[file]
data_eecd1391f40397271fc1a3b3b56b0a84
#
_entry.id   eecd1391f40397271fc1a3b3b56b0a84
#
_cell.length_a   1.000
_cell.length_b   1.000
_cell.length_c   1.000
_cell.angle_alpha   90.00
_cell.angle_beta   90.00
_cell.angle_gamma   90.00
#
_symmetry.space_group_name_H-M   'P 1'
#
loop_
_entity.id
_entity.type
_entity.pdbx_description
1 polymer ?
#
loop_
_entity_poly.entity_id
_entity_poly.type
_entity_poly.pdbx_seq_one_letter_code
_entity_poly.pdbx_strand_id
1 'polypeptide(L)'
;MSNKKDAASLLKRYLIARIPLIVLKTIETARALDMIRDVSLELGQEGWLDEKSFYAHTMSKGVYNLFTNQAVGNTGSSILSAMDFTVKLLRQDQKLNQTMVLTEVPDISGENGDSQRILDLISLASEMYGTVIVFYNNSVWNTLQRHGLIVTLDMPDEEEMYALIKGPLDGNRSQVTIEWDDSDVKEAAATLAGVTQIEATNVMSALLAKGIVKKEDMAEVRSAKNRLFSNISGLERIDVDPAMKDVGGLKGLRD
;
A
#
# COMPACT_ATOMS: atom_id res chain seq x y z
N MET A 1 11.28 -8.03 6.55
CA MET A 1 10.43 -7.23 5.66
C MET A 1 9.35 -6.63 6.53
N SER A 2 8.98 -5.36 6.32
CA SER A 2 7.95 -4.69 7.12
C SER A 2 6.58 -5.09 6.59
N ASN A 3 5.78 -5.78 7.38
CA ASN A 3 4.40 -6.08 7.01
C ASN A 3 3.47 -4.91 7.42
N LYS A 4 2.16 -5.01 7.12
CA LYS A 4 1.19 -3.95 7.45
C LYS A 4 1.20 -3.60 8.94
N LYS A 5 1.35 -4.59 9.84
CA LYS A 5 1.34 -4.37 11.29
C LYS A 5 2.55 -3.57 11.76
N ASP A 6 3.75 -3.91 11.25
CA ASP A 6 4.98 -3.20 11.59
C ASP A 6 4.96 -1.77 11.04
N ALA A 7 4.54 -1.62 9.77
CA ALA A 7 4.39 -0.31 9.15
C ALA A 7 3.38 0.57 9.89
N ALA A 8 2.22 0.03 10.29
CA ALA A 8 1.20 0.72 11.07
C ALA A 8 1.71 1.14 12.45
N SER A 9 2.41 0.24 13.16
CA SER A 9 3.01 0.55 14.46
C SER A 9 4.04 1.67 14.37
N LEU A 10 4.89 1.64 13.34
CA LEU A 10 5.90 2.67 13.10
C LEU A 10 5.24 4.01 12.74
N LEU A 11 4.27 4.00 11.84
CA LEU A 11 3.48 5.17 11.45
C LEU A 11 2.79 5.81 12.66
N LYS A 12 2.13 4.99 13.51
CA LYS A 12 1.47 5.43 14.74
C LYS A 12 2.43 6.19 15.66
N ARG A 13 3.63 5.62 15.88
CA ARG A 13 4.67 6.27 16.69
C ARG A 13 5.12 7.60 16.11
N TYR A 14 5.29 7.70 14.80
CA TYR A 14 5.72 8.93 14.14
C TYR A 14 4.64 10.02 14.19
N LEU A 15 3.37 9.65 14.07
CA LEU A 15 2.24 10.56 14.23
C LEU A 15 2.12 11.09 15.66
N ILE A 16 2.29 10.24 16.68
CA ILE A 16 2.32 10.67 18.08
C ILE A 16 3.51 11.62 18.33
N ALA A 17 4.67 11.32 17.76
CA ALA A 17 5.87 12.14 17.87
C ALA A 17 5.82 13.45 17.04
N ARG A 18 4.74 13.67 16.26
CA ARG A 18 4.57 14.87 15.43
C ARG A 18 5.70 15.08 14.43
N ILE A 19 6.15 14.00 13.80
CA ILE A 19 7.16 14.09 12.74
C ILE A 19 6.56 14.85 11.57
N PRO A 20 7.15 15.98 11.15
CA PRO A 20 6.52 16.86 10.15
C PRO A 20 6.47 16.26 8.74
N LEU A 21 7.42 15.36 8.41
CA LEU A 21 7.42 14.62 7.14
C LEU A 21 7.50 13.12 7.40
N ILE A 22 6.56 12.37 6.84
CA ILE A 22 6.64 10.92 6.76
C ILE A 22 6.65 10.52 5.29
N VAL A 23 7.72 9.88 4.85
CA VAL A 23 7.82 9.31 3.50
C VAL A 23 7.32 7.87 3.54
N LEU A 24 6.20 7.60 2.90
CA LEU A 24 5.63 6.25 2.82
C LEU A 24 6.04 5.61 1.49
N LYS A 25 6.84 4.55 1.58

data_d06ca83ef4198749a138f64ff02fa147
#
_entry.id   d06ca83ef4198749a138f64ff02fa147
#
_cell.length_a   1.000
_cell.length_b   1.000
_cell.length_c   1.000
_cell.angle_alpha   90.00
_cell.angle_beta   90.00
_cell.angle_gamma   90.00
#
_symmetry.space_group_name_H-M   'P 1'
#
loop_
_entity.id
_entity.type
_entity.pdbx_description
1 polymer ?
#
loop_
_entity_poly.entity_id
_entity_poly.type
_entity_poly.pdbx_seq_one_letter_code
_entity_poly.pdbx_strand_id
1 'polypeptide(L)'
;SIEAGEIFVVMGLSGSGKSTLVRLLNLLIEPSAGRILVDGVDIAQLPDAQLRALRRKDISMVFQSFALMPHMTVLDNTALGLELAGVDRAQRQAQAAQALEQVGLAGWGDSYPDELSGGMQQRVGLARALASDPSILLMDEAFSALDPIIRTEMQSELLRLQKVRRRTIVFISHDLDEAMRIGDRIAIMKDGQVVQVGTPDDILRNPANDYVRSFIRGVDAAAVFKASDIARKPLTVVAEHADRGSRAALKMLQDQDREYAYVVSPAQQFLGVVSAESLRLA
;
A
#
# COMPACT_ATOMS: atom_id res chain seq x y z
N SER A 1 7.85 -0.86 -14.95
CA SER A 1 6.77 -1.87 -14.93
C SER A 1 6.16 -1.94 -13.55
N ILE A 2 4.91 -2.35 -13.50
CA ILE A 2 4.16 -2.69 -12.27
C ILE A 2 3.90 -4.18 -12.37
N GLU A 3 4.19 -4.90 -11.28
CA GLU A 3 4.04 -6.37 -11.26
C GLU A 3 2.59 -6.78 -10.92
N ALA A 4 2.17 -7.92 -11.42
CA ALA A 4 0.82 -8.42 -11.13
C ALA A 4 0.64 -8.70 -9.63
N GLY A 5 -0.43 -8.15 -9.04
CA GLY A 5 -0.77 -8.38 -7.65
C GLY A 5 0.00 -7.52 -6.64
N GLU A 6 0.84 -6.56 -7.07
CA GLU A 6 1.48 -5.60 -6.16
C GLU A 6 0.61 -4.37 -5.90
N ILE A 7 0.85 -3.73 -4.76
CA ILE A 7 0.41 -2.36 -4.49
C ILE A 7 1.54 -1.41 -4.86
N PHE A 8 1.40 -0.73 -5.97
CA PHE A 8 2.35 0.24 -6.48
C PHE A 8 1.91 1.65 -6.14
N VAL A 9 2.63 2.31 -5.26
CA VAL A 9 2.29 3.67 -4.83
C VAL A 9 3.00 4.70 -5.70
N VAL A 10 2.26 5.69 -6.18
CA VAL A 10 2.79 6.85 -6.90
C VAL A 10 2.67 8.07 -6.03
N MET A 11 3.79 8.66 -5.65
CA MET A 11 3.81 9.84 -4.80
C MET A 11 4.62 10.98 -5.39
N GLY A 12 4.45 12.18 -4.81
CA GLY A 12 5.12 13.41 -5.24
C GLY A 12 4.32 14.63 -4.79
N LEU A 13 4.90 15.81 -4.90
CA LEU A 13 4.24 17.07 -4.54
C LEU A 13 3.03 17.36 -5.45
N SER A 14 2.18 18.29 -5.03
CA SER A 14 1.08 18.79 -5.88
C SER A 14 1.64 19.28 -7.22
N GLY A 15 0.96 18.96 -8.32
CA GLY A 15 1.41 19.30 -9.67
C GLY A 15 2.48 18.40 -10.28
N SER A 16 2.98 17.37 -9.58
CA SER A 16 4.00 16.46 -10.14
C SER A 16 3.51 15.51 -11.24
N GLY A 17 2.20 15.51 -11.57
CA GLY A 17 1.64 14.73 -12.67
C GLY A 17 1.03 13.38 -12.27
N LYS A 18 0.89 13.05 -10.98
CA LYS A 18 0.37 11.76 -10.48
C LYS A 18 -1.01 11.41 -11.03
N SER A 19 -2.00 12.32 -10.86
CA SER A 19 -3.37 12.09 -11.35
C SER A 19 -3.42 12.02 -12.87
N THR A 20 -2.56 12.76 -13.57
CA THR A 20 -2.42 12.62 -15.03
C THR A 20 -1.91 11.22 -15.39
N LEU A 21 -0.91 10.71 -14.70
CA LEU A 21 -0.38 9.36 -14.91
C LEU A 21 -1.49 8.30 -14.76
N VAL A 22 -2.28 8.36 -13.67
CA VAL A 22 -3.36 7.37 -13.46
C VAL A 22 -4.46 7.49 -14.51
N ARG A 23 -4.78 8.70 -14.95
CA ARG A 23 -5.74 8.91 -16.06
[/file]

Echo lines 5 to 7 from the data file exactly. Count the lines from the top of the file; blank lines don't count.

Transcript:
_cell.length_a   1.000
_cell.length_b   1.000
_cell.length_c   1.000